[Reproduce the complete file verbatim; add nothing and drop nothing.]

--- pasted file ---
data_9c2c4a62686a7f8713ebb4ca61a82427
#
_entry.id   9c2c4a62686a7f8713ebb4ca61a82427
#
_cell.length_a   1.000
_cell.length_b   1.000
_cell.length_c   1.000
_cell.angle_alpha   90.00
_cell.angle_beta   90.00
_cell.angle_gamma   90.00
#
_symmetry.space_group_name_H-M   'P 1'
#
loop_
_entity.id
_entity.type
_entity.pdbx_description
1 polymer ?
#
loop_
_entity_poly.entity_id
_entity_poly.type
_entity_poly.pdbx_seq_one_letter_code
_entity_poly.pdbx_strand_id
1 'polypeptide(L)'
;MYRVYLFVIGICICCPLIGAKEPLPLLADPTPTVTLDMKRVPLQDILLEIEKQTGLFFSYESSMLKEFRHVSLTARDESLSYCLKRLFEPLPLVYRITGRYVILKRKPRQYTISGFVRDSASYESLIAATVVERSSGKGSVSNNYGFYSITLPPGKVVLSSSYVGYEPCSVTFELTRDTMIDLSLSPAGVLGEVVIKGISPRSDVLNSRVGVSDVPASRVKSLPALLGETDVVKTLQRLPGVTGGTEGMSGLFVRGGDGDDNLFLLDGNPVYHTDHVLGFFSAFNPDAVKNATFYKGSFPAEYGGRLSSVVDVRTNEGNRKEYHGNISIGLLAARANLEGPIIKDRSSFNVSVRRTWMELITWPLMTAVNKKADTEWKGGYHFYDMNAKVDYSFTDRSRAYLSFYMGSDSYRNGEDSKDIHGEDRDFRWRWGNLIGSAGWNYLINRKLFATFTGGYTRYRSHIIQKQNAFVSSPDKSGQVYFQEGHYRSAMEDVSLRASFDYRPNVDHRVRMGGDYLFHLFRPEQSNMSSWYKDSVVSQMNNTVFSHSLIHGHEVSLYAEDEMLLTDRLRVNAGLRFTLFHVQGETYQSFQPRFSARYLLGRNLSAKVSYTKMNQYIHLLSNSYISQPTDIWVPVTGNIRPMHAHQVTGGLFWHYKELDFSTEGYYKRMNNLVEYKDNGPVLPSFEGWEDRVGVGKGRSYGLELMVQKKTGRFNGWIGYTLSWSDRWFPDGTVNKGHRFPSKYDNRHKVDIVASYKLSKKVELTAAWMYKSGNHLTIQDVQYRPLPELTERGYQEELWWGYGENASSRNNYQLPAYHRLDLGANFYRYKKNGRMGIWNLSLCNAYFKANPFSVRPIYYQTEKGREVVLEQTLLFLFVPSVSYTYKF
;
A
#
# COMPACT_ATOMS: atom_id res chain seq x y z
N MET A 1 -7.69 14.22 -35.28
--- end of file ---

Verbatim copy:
data_9c2c4a62686a7f8713ebb4ca61a82427
#
_entry.id   9c2c4a62686a7f8713ebb4ca61a82427
#
_cell.length_a   1.000
_cell.length_b   1.000
_cell.length_c   1.000
_cell.angle_alpha   90.00
_cell.angle_beta   90.00
_cell.angle_gamma   90.00
#
_symmetry.space_group_name_H-M   'P 1'
#
loop_
_entity.id
_entity.type
_entity.pdbx_description
1 polymer ?
#
loop_
_entity_poly.entity_id
_entity_poly.type
_entity_poly.pdbx_seq_one_letter_code
_entity_poly.pdbx_strand_id
1 'polypeptide(L)'
;MYRVYLFVIGICICCPLIGAKEPLPLLADPTPTVTLDMKRVPLQDILLEIEKQTGLFFSYESSMLKEFRHVSLTARDESLSYCLKRLFEPLPLVYRITGRYVILKRKPRQYTISGFVRDSASYESLIAATVVERSSGKGSVSNNYGFYSITLPPGKVVLSSSYVGYEPCSVTFELTRDTMIDLSLSPAGVLGEVVIKGISPRSDVLNSRVGVSDVPASRVKSLPALLGETDVVKTLQRLPGVTGGTEGMSGLFVRGGDGDDNLFLLDGNPVYHTDHVLGFFSAFNPDAVKNATFYKGSFPAEYGGRLSSVVDVRTNEGNRKEYHGNISIGLLAARANLEGPIIKDRSSFNVSVRRTWMELITWPLMTAVNKKADTEWKGGYHFYDMNAKVDYSFTDRSRAYLSFYMGSDSYRNGEDSKDIHGEDRDFRWRWGNLIGSAGWNYLINRKLFATFTGGYTRYRSHIIQKQNAFVSSPDKSGQVYFQEGHYRSAMEDVSLRASFDYRPNVDHRVRMGGDYLFHLFRPEQSNMSSWYKDSVVSQMNNTVFSHSLIHGHEVSLYAEDEMLLTDRLRVNAGLRFTLFHVQGETYQSFQPRFSARYLLGRNLSAKVSYTKMNQYIHLLSNSYISQPTDIWVPVTGNIRPMHAHQVTGGLFWHYKELDFSTEGYYKRMNNLVEYKDNGPVLPSFEGWEDRVGVGKGRSYGLELMVQKKTGRFNGWIGYTLSWSDRWFPDGTVNKGHRFPSKYDNRHKVDIVASYKLSKKVELTAAWMYKSGNHLTIQDVQYRPLPELTERGYQEELWWGYGENASSRNNYQLPAYHRLDLGANFYRYKKNGRMGIWNLSLCNAYFKANPFSVRPIYYQTEKGREVVLEQTLLFLFVPSVSYTYKF
;
A
#
# COMPACT_ATOMS: atom_id res chain seq x y z
N MET A 1 -7.69 14.22 -35.28